Safely Killing SARS-CoV-2: 222 vs 254 nm UV-C

A study conducted by Hiroshima University researchers found that using Ultraviolet-C light with a wavelength of 222 nanometers which is safer to use around humans effectively kills SARS-CoV-2 – according to the authors, a first-published research to prove its efficacy against the virus that causes Covid-19.

UV-C light with a 222 nm wavelength, which doesn’t harm living cells in the human eye and skin, effectively kills the SARS-CoV-2. (Source: Hiroshima U.)

Other studies involving 222 nm, also known as far-UV-C, have so far only looked at its potency in eradicating seasonal Coronaviruses that are structurally similar to the SARS-CoV-2 but not on the Covid-19-causing virus itself.

An in vitro experiment by HU researchers showed that 99.7 % of the SARS-CoV-2 viral culture was killed after a 30-second exposure to 222 nm UV-C irradiation at 0.1 mW/cm2.

Tests were conducted using Ushio’s Care222 krypton-chloride excimer lamp. A 100 µl solution containing the virus (ca. 5 × 106 TCID50/mL) was spread onto a 9-cm sterile polystyrene plate. The researchers allowed it to dry in a biosafety cabinet at room temperature before placing the far-UV-C lamp 24 centimeters above the surface of the plates.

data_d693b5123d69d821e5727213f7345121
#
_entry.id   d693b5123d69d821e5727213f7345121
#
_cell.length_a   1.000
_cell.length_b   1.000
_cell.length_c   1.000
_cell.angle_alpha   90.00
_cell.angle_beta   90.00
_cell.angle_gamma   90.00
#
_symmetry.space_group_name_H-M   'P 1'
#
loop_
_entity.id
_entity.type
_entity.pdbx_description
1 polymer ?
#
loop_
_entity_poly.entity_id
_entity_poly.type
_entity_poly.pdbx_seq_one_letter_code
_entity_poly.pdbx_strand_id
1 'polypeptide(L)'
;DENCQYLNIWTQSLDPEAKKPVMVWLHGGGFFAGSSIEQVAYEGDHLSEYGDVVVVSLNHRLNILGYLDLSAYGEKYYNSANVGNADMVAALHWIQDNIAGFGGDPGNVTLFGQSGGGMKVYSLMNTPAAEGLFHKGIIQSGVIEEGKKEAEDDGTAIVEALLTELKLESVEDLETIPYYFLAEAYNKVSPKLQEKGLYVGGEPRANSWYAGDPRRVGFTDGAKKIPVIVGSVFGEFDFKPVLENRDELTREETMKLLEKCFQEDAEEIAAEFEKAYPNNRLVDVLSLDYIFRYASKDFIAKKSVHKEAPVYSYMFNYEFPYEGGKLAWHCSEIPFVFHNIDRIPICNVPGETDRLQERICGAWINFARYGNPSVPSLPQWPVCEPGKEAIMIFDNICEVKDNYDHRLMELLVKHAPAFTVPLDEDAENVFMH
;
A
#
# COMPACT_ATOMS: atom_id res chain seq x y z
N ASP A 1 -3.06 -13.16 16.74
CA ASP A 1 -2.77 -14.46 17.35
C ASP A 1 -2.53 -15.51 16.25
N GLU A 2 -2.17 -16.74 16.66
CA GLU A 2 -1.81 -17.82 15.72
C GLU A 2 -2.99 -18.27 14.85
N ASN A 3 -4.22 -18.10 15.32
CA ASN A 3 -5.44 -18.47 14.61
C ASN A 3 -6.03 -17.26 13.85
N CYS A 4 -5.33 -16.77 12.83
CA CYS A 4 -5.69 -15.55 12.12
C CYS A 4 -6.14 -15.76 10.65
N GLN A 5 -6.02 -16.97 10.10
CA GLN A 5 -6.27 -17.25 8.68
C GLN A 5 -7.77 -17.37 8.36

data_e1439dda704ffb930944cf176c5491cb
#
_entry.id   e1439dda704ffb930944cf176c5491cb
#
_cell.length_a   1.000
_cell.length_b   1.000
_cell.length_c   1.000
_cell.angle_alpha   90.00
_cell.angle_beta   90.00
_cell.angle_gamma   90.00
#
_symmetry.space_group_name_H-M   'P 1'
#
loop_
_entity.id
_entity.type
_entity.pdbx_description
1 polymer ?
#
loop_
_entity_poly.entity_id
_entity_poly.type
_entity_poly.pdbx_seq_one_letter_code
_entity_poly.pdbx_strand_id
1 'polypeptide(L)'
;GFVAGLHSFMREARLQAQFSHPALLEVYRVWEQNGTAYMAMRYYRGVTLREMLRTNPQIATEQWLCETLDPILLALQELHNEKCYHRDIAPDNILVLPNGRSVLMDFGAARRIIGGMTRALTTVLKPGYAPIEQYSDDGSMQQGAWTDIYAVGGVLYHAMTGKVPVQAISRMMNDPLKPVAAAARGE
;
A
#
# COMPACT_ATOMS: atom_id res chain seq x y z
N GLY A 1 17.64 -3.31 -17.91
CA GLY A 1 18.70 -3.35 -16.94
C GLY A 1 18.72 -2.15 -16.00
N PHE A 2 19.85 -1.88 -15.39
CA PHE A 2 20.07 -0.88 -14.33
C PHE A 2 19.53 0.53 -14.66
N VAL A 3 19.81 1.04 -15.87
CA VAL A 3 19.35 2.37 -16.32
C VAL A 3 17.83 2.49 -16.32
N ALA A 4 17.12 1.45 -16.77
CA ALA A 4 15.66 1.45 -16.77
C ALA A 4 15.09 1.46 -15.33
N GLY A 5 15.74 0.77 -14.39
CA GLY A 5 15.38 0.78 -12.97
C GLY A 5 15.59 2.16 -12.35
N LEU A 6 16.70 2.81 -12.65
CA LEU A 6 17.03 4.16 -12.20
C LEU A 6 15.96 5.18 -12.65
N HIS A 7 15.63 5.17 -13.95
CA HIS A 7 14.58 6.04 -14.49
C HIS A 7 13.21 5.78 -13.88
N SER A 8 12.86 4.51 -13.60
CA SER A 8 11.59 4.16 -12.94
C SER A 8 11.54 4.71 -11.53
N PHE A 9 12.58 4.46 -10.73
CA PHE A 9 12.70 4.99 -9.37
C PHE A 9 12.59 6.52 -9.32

222 nm vs. 254 nm UVC

A wavelength of 222 nm UV-C cannot penetrate the outer, non-living layer of the human eye and skin so it won’t cause harm to the living cells beneath. This makes it a safer but equally potent alternative to the more damaging 254 nm UV-C germicidal lamps increasingly used in disinfecting healthcare facilities.

Since 254  nm UV-C harms exposed human tissues, it can only be used to sanitize empty rooms. But 222 nm UV-C can be a promising disinfection system for occupied public spaces including hospitals where nosocomial infections are a possibility.

The researchers, however, suggest further evaluation of the safety and effectiveness of 222 nm UV-C irradiation in killing SARS-CoV-2 viruses in real-world surfaces as their study only investigated its in-vitro efficacy. (Source: Hiroshima U.)

Reference: Hiroki Kitagawa et al.: Effectiveness of 222-nm ultraviolet light on disinfecting SARS-CoV-2 surface contamination, Am. J. Infect. Control, online September 04, 2020; DOI: 10.1016/j.ajic.2020.08.022

Link: Department of Infectious Diseases, Hiroshima University Hospital, Hiroshima, Japan

Further reading: Laser Diode Emits Deep UV Light, photonicsviews.com, 29th January 2020

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